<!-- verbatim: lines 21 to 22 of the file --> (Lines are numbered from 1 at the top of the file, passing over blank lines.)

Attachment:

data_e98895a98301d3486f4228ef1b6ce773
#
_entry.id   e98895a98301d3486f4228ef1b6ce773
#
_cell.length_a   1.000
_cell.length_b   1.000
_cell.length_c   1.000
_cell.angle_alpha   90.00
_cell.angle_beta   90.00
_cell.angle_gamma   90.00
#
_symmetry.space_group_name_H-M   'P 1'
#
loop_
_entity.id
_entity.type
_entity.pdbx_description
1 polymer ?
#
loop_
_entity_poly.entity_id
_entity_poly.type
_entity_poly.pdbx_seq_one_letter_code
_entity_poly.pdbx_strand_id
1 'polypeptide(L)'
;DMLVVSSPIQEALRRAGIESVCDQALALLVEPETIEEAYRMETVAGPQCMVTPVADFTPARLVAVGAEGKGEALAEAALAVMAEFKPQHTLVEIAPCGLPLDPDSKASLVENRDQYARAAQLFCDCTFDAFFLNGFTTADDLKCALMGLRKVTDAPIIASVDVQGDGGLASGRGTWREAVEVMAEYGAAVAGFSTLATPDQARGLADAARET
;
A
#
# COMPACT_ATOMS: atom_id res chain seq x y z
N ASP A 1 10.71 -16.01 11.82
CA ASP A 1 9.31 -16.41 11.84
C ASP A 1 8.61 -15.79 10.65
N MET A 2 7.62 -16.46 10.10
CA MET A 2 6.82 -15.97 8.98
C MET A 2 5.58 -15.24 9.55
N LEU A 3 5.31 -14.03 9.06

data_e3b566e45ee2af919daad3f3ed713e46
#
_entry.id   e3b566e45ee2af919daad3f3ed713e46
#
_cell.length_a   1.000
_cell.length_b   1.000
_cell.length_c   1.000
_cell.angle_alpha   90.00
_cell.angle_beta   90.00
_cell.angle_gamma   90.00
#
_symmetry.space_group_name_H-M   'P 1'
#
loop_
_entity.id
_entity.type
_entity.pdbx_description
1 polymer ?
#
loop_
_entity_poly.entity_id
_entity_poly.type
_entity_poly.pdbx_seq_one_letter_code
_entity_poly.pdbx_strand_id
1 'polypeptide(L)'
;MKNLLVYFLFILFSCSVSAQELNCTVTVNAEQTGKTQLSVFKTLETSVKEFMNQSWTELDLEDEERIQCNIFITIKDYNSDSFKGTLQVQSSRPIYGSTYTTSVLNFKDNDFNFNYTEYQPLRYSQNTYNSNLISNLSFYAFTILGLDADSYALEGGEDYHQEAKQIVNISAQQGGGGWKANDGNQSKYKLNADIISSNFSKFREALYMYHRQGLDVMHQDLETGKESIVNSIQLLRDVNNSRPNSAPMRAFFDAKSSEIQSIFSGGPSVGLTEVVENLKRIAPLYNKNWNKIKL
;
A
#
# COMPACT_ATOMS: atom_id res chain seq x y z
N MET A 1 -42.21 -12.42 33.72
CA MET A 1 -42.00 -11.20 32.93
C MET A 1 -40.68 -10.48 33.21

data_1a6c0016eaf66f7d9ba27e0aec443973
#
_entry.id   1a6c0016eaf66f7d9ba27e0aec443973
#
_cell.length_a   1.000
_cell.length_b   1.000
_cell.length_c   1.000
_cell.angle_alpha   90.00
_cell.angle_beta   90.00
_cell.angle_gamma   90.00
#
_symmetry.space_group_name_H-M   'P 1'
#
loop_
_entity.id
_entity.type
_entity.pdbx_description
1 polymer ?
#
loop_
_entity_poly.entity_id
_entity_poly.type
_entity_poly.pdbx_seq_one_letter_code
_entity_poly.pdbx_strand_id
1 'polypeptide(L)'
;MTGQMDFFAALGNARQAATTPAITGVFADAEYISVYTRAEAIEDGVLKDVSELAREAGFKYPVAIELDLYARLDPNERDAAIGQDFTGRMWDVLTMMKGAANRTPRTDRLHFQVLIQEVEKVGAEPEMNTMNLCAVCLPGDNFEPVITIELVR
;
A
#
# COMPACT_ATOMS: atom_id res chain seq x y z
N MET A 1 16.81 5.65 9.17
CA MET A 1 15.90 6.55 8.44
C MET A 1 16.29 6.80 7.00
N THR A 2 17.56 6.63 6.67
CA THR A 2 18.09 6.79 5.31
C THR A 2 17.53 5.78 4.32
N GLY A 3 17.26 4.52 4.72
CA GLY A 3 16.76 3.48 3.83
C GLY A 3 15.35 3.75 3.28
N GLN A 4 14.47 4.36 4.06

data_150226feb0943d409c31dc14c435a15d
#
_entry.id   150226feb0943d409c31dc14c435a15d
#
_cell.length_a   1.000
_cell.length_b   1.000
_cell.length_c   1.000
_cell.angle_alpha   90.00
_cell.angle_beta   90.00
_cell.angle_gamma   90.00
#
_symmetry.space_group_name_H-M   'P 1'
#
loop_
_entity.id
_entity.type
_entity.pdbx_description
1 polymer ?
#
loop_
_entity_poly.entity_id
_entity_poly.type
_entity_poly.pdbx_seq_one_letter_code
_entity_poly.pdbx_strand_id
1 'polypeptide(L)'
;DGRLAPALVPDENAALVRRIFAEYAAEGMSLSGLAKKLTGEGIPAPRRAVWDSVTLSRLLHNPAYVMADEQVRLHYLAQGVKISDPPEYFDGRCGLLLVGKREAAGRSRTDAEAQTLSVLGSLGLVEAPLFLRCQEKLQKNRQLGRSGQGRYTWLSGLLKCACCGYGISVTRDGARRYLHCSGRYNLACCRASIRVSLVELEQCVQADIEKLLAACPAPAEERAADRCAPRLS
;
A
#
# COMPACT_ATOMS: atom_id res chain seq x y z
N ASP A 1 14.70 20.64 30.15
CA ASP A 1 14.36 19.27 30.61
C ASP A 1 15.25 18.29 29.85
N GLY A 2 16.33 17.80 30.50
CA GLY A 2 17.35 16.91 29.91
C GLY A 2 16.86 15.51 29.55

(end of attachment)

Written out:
_entity_poly.entity_id
_entity_poly.type